Auroras in the winter night

What’s that amazing colour in the sky?

An aurora, also known as Aurora australis in the southern hemisphere and Aurora borealis in the northern hemisphere, is a natural light display in the Earth’s sky. It is most commonly seen in the higher latitude regions, close to the Arctic and Antarctic.

What causes an aurora starts 150 million kilometres away with the Sun. The sun works as a thermonuclear reactor, turning hydrogen atoms into helium atoms, producing million-degree temperatures and powerful magnetic fields. In some places, strong magnetic fields push their way to the Sun’s surface, then eject outwards into space carrying hot gases and charged particles, also known as plasma. Known as solar wind, or sometimes as a coronal mass ejection (CME), these charged particles (electrons and protons) travel towards Earth at an incredible speed of up to 1584000km/h or 440km/second.

Just like the Sun, the Earth produces its own magnetic field. Our magnetosphere shields us from most of the Sun’s particles by deflecting them but some travel along Earth’s magnetic field lines and are funnelled into the Earth’s atmosphere at the poles, where the magnetosphere is weaker. When this happens, the electrons in the solar wind collide with oxygen and nitrogen atoms in the Earth’s atmosphere. These collisions, usually taking place between 60 to 300km above ground, cause the oxygen and nitrogen to become excited. When this happens, energy is released in the form of particles of light, known as photons.

This glow is known as the aurora. The colour of an aurora depends on which gas the electrons and protons collide with and the amount of energy that is being transferred. The quicker the collision, the more photons released and hence the brighter the colour. Green (at lower altitudes) or red (at higher altitudes) in the sky indicates oxygen molecules are being hit whereas nitrogen molecules emit a blue/violet light. The appearance of the aurora is defined by the changing flow of charged particles and the varying magnetic fields. They are often described as sheets or curtains.

On station, those interested in viewing auroras can subscribe to an aurora alert hotline. When someone sees an aurora, they dial a number which in turn calls everyone on station that has subscribed to the hotline.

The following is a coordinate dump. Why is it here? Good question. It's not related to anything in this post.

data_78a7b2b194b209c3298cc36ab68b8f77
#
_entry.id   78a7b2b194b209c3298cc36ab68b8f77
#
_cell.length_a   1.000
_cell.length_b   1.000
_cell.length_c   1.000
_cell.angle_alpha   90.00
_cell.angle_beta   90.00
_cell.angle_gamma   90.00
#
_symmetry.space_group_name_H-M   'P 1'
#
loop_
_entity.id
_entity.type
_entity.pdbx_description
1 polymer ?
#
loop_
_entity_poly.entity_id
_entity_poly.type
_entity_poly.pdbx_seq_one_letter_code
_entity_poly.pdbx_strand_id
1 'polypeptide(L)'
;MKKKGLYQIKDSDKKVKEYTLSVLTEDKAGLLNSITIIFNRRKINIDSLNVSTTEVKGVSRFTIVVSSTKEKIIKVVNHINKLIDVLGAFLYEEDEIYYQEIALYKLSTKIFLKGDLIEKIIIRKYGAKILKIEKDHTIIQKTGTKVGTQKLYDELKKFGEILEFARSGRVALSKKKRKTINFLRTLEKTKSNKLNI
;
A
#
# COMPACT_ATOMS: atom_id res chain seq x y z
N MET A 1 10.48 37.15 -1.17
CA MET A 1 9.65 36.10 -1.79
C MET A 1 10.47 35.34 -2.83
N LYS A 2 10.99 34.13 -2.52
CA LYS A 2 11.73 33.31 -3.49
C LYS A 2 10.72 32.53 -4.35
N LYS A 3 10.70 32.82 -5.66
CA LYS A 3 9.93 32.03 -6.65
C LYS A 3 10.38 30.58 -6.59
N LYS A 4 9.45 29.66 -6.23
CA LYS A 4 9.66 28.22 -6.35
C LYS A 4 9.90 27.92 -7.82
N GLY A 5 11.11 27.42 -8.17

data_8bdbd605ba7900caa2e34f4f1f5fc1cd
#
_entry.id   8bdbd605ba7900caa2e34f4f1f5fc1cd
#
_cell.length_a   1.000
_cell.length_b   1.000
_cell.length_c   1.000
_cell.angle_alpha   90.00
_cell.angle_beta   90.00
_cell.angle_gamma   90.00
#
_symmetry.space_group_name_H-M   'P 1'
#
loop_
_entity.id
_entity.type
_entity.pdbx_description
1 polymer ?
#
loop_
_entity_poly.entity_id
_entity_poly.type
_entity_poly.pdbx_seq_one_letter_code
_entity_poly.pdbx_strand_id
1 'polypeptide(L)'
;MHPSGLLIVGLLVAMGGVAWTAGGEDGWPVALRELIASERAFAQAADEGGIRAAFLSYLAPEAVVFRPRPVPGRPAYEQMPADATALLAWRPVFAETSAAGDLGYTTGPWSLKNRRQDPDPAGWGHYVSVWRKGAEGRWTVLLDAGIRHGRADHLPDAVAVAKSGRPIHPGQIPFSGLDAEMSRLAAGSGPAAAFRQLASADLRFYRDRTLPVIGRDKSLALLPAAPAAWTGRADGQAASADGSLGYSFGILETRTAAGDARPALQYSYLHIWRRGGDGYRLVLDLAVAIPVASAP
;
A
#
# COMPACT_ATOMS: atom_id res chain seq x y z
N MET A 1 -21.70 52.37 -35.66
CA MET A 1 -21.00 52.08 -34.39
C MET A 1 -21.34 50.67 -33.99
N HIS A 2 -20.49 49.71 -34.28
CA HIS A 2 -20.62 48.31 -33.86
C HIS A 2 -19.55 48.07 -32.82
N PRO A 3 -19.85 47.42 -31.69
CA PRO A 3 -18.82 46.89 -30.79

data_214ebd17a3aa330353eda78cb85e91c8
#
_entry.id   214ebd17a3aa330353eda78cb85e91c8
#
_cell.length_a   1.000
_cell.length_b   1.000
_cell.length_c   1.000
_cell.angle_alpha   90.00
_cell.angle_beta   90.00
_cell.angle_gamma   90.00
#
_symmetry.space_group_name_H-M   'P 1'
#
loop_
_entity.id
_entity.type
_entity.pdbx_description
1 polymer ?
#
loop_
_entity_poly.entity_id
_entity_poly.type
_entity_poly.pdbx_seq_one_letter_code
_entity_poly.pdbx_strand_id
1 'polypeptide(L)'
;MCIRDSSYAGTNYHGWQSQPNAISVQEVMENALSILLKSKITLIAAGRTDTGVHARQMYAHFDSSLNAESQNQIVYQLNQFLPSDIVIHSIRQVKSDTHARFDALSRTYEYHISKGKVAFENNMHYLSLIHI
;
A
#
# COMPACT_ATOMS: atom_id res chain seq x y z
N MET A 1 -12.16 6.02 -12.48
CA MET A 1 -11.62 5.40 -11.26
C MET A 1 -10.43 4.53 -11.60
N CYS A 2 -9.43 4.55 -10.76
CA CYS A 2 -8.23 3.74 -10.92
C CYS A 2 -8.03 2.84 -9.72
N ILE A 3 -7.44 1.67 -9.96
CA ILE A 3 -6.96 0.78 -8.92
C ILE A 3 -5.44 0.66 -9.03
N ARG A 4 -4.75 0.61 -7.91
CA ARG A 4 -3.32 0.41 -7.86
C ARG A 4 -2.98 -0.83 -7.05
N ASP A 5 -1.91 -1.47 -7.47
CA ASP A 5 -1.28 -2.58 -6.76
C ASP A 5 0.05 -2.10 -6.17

Getting to know a Casey expeditioner — Tanya Maddison

Name: Tanya Maddison

Nicknames: Tan, T. San, Tanya San

From: Newcastle

Previous seasons: N/A

Job title: Weather Observer

Describe your role in two sentences: I perform synoptic weather observations, release and monitor weather balloons, conduct air sampling for CSIRO, administration and basic maintenance of instruments. In summer, aviation weather reports were conducted to meet requirements of the summer flying program.

What did you do before you joined the AAD?  I worked as a stewardess on Australia’s icebreaker, Aurora Australis and prior to that, I was a teacher.

What is your favourite part of your job here at Casey? The variety.  Apart from my primary job, this unique work environment affords other opportunities to learn skills in different areas.  For example, I have learned about hydroponics (a volunteer job on station) and firefighting to name a couple.

If you were not a weather observer what would be your dream job? Something that took me to different places around the globe, being immersed in different cultures and environments. 

How does this season at Casey compare to your previous seasons down south? N/A

What do you like to do in your spare time?  I like to get outside and explore this place.  I cross-country ski, get to the gym, tinker on the guitar, spend time in hydroponics tending to the plants and some amateur photography. I’m aspiring to get a good aurora shot!

What song sums up your Casey experience so far? Wish You Were Here by Pink Floyd. I am learning it on guitar.

What actor would play you in a film version of our 72nd ANARE season here at Casey? I don’t watch too many films so it’s difficult to choose a character.  I’d prefer to be a musician, guitarist, with 10 000 practising hours under my belt so that I could rock out any song I wished with minimal fuss. 

Favourite piece of Australian Antarctic Division kit?  Both the issued mittens and balaclava are getting a good run for extended outdoor activities now that winter is upon us. 

What is your favourite book / movie (or both) and why? 

Movie: Probably The Castle.  It’s quintessentially Australian and lots of the minor details happening with props in the background that make me laugh.

Book:  I don’t read a lot. I think the last book I read was Return in the Wake by Cathy Hawkins. I met her on the Aurora Australis.  It’s a book about her intrepid sailing adventures. After chatting to her about her experiences and with an interest in sailing, I found it inspirational.

What is your typical ‘Slushy FM’ genre? Do you have a particular favourite? My taste in music is universal but it depends on my mood.  I quite like listening to jazz, or chillout background music like Morcheeba or Angus and Julia Stone. Anything except techno and extreme heavy metal!

Describe your Casey experience with: a sight, a smell, a sound, a feeling and a taste.

Sight: The sky at night away from the lights on station on a clear night.

Smell: The earthiness of the seedlings and tomato plants in hydroponics.

Sound: The chalky crunch under foot when walking on the dry, cold snow.

Feeling: Chilly outside!

Taste: Hydroponic tomatoes and herbs.

Do you have a favourite quote that you’d like to leave us with?

“Success is not final, failure is not fatal: it is the courage to continue that counts.” (Winston Churchill)

Something thing people may not know about you:  I can speak French.